During the last significant political alignment, conservative Democrats left their party to join the Reagan Revolution. Many had been supporting or voting with the increasingly conservative GOP on most issues for years. Southern Congressmen, a US Senator, and a handful of previously Democratic thinkers like William Bennett left the party. The party, though, stayed pretty much intact, just more dominated by the New Dealers, steadfast in their belief that good government can provide good outcomes.  

This time, in the Trump realignment, the intellectual underpinning of the conservative movement has jumped ship. People like Bill Kristol, Stephen Hayes, Jonah Goldberg have largely abandoned the GOP in the party’s shift from conservative to populist. A small army of former GOP political consultants and operatives is engaged in a war with their former party. They reject the populist leanings of the party, but are most offended by the obvious lying, dishonesty, and cowardice among the current leadership. 

What’s left is a party that has little ideological underpinning and no intellectual heft. The Republican “thinkers” are now propagandists like Tucker Carlson on platforms like Fox News, talk radio or blogs. They spread the disinformation that has left more than 60% of Republicans believing that Trump really won. They downplay the significance and damage of the January 6 assault on the Capitol. And they’re responsible for vaccine hesitancy that will lead to a lot more preventable deaths. They’ve become a party of grievance based on distortions and lies. 

One GOP blogger with 77,600 followers tried to blame the rank-and-file Republicans’ distrust of knowledge and science on government overreach and Democratic lies, but his own justification laid bare how much the GOP dystopian fantasy has taken hold. He based his argument on false premises that the Steele Dossier led to the FBI investigation of the Trump campaign, a story line long ago debunked but still firmly entrenched in the GOP’s alternative universe. He ties that false premise to a broad all-consuming conspiracy. By the end of his argument, he’s determined “that every institution is captured by ppl who will use any means to exclude them (Trump supporters) from the political process.”

A solid portion of the GOP lives in a world that only exists in the minds of grifters and propagandists. The “corporate press” may get stories wrong and may have adjusted poorly to the 24-hour news cycle of cable news and social media, often jumping to conclusions instead of waiting for verifiable facts, but a majority of reporters try to get it right. If they’ve discounted the Trumps, Giulianis, Charlie Kirks, and Marjorie Taylor-Greenes of the world, it’s because they see through the lies and grift, not because they are promoting a left-wing ideology.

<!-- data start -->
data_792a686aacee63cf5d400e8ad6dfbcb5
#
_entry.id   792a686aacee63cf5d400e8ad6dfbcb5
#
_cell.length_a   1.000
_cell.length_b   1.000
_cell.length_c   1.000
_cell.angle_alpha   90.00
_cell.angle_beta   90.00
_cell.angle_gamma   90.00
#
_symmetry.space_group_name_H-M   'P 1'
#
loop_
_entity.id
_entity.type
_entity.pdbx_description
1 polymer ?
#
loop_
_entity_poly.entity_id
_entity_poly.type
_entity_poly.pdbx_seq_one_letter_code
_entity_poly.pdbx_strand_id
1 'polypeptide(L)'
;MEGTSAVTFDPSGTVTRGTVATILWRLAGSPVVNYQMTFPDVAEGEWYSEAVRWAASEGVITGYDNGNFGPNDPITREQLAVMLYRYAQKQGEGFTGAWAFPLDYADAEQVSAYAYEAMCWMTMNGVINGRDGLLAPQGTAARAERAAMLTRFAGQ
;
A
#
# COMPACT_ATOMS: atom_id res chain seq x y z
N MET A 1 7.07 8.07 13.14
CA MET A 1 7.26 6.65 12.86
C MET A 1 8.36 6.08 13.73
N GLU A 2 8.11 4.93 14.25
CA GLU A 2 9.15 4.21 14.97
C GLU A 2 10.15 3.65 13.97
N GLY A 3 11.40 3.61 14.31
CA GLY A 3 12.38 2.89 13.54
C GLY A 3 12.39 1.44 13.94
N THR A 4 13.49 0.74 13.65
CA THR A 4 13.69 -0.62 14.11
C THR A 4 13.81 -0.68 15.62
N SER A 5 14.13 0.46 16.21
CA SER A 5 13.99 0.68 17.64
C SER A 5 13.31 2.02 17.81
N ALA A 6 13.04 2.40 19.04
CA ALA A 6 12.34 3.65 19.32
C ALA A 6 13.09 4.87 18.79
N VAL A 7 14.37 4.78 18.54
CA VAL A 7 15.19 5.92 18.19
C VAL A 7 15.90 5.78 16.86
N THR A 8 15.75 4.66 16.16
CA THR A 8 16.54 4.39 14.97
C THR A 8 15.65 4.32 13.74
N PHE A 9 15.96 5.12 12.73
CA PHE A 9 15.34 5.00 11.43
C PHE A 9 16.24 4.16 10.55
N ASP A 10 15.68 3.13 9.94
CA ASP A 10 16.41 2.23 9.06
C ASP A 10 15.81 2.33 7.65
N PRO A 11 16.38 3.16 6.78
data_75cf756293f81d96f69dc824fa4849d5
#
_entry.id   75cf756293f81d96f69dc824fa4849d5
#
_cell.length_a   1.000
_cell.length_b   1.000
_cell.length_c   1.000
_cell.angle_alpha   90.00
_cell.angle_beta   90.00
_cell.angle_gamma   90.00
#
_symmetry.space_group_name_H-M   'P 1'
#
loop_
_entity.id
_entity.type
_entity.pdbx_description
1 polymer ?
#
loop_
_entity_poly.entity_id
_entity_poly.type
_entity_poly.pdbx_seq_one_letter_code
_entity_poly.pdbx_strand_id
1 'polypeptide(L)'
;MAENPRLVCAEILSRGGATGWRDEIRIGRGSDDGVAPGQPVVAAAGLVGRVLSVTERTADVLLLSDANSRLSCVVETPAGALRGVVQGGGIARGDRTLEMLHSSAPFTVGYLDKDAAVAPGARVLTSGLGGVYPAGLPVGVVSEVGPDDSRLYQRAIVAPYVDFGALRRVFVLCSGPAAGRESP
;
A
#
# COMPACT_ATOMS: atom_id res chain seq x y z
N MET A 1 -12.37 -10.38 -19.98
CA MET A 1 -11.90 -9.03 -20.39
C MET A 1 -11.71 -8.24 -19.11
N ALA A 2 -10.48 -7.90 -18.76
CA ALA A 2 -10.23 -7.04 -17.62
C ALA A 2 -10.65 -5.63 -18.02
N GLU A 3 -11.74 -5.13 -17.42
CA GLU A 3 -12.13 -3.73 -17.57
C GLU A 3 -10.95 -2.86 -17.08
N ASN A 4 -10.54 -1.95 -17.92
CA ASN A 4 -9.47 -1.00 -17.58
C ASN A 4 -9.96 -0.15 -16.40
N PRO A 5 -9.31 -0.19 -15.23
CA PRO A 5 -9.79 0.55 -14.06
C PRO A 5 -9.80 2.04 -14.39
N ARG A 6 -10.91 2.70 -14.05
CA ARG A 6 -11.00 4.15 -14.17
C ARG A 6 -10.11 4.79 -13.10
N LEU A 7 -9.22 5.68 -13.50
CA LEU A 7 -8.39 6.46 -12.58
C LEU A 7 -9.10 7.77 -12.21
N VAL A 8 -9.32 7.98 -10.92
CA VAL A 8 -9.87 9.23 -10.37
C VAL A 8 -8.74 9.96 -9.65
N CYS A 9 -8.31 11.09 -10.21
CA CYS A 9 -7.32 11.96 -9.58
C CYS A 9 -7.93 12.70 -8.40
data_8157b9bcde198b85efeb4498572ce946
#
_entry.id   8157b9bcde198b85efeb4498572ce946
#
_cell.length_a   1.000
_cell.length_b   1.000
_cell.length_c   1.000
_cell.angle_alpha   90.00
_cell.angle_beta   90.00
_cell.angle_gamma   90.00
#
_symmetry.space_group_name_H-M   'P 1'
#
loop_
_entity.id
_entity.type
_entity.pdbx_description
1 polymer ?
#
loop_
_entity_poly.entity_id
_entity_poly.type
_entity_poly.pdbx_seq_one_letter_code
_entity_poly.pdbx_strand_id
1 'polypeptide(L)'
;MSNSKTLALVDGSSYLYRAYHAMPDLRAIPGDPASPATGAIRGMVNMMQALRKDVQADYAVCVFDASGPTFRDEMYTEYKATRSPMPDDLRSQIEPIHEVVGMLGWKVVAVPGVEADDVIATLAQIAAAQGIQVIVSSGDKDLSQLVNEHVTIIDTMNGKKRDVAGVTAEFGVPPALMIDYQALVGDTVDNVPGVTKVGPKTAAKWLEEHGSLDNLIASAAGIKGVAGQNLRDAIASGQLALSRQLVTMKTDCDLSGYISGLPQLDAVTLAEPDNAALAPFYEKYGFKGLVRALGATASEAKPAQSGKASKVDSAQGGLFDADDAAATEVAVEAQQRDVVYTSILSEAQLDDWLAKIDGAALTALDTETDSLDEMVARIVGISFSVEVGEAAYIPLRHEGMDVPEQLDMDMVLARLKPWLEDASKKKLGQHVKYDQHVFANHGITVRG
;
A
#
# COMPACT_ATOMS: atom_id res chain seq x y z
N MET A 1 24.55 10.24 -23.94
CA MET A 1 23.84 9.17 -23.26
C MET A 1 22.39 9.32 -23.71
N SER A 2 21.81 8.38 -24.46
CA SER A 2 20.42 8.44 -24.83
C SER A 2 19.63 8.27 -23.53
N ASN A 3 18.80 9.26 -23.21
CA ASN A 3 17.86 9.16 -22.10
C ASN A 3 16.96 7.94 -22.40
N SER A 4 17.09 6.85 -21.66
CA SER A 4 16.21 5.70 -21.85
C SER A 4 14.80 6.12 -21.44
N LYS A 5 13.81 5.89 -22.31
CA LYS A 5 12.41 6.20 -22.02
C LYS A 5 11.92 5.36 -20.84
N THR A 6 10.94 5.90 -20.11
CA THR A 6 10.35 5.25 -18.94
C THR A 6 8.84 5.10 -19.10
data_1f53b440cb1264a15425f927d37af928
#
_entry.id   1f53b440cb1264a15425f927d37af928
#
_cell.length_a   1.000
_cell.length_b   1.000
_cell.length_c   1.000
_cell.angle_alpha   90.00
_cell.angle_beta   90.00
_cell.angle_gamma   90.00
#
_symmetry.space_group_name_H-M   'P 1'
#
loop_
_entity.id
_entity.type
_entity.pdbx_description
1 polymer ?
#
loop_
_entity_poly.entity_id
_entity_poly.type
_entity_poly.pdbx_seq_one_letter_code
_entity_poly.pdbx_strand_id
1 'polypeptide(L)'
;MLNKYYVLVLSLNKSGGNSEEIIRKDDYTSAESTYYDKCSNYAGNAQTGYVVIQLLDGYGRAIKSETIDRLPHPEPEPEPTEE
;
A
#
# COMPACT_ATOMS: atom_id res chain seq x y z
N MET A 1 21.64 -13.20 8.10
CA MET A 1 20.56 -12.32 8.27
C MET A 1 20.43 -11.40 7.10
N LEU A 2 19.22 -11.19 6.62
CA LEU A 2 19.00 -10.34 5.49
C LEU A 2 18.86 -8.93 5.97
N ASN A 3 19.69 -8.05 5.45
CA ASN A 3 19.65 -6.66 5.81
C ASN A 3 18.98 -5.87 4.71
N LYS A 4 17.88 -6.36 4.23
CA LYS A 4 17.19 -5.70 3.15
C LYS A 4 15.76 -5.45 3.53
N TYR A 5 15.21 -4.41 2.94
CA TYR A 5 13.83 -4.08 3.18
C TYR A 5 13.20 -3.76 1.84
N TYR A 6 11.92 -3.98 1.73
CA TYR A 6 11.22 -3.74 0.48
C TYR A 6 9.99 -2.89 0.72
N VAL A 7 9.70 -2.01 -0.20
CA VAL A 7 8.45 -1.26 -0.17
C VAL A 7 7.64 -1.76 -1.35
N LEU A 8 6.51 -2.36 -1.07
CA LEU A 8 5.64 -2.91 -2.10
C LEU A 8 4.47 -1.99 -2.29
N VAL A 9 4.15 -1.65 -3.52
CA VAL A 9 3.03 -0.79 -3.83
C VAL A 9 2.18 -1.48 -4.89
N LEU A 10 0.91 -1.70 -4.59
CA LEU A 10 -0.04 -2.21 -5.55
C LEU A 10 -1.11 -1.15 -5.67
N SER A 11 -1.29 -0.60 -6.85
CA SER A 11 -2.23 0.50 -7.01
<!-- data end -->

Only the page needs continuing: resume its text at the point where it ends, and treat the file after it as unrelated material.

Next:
The right, on the other hand, built a media ecosystem designed to indoctrinate instead of inform. Fox News was established by a Republican political operative to put a spin on the news. Rush Limbaugh, the father of talk radio, wanted to persuade and encourage a political narrative, not provide facts or news. They created the concept of confirmation bias and then, when the Trump regime came along, took it to the next level of state propaganda, promoting the Big Lie and defending, and sometimes encouraging, anti-democratic actions.

I won’t argue that the mainstream media is unbiased. I will argue that most members of the media establishment try not to lie, even if the facts often lead them to interpretations that conservatives and populists disdain. They have established rules of journalism that news organization have agreed to follow and they have gatekeepers that reward good behavior and excellence. Organizations like the Poynter Institute, Factcheck.org, and Pulitzer keep them honest and set the standards. 

Today, those organizations and standards are under attack as part of The Establishment, or as the blogger I referenced earlier called them, “The Regime.” The goal of the right-wing ecosystem is to cast doubt on facts and dispute what we often see with our own eyes. The attack on the Capitol was little more than a tourist visit. Voter fraud was rampant despite no evidence. The FBI was complicit in a phony investigation of Trump. And the people who dispute these narratives are part of a broad conspiracy to keep Trump supporters from having a say in government. These lies have been repeated over and over by Fox News, talk radio, and social media warriors to the point that a substantial portion of our population cannot determine truth from fiction, so they rely on their biases instead of the experts who are constantly undermined by right-wing media circus. 

It’s a disturbing place for our country. Knowledge, science and democracy are under attack. Conservatives who should know better are spending more time trying to discredit Democrats than trying to dispute the disinformation spewing from the right-wing echo chamber. As an optimist, I like to think that truth and justice will ultimately win, but as an historian, I know that’s not always the case. 

In the South, we spent most of the 20th century living a lie that made a mockery of democracy, leaving a large portion of our population disenfranchised and subject to an extra-judicial legal system designed to impose oppression instead of justice. The same forces that kept that system alive are the ones promoting the disinformation permeating the right-wing media ecosystem today. While compromise should be the goal of our government, defeat is the only solution to stopping the forces at work today. 

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